Combining Files in PowerShell


If you need to combine text files in cmd.exe, you would issue the following command:

copy file1.txt+file2.txt+file3.txt combined_files.txt

If you wish to do the same for binary files, you would use the following command:

copy /b file1.bin+file2.bin+file3.bin combined_files.bin

To do the same in PowerShell is pretty straightforward.  If the destination file does not already exist or already contains content, you’ll want to issue the New-Item command first.  If you know it doesn’t exist or is empty, you can skip that line, below.

New-Item -ItemType file ".\combined_files.txt" –force

Get-Content .\file?.txt | Add-Content .\combined_files.txt

Thanks to Gerardo Lopez for his “Combine or Join Two Text Files Using PowerShell” article, which is the basis for this information.

Rob


Comments (4)

  1. Michael Banda says:

    I'd suggest another algorythm for BIG files. I tried your version for 30 files with a sum of 1,6 GB data and ran into a RAM limitation.

    New-Item -ItemType file ".combined_files.txt" –force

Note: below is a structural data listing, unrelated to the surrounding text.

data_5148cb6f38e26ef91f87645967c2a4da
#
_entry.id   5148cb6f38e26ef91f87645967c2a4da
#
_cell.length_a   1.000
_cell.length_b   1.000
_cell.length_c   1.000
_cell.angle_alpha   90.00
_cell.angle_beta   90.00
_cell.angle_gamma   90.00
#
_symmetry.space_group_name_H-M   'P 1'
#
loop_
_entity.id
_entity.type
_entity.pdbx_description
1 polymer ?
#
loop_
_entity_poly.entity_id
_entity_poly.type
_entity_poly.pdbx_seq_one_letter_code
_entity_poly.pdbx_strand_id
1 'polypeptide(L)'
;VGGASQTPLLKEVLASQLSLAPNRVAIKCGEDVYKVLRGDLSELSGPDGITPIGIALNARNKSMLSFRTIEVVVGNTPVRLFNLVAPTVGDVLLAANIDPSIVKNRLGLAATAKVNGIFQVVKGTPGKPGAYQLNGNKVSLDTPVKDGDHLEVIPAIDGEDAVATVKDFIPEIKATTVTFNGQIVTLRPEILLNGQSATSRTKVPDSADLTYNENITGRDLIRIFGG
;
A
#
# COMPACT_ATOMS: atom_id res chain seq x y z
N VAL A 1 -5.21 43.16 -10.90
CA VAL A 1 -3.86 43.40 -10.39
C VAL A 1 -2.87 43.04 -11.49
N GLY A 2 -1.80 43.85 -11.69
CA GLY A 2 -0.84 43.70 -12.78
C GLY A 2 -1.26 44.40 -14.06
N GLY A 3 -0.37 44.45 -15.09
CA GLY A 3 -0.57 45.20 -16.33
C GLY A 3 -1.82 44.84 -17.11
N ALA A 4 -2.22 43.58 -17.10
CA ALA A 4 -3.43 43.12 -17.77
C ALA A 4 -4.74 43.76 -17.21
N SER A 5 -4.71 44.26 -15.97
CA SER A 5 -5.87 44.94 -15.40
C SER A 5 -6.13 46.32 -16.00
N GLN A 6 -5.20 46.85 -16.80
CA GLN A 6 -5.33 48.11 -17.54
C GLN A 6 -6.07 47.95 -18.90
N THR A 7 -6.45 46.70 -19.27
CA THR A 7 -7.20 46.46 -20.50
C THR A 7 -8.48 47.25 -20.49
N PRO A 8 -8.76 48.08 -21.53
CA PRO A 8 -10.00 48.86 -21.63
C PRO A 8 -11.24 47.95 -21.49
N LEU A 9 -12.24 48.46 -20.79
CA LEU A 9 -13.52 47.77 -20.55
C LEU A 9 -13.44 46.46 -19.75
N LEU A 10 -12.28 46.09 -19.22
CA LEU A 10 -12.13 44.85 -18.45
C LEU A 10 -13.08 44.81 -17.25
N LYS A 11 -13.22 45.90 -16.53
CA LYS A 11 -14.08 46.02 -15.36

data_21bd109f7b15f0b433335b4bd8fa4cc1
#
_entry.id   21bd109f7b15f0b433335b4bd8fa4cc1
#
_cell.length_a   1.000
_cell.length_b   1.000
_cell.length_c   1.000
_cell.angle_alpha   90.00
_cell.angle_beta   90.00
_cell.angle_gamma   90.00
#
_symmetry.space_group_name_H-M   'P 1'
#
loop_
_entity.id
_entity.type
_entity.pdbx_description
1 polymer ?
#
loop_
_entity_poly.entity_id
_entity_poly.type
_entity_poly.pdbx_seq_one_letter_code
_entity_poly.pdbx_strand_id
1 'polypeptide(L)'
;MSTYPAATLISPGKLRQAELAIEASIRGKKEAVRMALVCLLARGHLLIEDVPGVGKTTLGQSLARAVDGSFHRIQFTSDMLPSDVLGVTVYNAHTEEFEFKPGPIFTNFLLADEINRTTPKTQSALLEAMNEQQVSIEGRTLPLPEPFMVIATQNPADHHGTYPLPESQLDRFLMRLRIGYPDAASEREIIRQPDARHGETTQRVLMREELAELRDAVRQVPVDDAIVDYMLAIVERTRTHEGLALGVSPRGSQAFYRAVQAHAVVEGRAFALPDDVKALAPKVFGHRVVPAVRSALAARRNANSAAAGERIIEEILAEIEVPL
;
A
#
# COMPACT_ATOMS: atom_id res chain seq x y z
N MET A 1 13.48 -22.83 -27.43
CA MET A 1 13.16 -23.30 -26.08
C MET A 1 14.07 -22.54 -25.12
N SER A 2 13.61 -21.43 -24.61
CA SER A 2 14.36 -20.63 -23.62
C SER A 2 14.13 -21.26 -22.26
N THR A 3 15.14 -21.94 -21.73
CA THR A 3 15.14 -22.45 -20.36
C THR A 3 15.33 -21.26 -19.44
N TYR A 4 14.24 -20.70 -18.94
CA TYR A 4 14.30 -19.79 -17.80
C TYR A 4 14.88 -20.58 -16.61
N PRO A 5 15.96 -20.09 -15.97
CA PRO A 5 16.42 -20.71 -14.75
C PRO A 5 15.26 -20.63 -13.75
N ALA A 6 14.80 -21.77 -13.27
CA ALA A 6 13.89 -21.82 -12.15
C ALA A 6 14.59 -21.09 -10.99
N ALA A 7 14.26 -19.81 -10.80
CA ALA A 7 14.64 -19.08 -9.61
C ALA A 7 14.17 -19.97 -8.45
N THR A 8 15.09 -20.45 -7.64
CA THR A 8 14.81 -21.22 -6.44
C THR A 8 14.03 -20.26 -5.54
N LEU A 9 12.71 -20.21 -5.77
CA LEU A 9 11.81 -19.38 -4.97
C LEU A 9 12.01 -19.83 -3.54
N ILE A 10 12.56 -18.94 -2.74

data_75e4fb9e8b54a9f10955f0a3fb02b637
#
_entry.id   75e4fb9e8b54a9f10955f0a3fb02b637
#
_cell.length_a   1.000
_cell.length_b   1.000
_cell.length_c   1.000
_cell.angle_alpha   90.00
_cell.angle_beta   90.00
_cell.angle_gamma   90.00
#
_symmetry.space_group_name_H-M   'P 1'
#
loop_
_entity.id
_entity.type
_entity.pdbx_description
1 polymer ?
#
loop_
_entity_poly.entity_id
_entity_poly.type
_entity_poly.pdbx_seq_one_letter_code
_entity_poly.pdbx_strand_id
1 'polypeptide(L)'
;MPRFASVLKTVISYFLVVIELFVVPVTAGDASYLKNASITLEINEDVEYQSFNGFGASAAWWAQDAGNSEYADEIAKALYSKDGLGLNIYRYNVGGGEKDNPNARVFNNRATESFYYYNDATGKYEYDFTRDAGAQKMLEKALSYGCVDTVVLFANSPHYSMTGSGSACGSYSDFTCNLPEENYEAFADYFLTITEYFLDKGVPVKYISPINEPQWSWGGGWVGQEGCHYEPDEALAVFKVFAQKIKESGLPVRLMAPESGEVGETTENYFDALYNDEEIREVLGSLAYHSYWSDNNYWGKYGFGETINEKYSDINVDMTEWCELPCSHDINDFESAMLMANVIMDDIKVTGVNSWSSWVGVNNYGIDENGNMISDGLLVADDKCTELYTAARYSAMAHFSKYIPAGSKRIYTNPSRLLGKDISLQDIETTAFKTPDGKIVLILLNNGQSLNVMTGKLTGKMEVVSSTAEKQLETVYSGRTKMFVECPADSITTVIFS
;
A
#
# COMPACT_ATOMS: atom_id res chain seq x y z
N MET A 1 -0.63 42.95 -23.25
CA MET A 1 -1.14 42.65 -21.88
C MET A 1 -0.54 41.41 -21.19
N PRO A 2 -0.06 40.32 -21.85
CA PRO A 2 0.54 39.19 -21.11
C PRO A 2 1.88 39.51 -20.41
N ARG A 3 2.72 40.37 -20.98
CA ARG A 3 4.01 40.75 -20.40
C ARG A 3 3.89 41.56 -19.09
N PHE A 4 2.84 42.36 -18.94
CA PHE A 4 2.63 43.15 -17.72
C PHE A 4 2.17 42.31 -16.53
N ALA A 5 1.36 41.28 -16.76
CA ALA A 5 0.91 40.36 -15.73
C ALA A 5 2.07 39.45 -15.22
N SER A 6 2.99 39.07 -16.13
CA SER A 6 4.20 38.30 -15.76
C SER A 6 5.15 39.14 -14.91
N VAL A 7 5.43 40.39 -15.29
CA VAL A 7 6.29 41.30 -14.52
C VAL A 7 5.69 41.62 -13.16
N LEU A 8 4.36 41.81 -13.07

Get-ChildItem -filter "file?.txt" | %{ Get-Content $_ | Add-Content .combined_files.txt }

  2. Davor Josipovic says:

    @Michael Banda

    This is good. But is very slow. Get-Content reads “one” line at a time by default. Depending on the sizes of the source files and your available memory it is better (and much faster) to use the “-ReadCount 0” switch to read the whole file into memory, and then send in through the pipe line. So your command becomes:

    Get-ChildItem -filter "file?.txt" | % { Get-Content $_ -ReadCount 0 | Add-Content .combined_files.txt }

  3. Robert Bernstein says:

    Thanks to both of you for the feedback!

  4. Nick Meisher says:

    None of your items worked for me. This is what actually worked since I just used it:

    Get-ChildItem -recurse -include "*.txt" | % { Get-Content $_ -ReadCount 0 | Add-Content .combined_files.txt }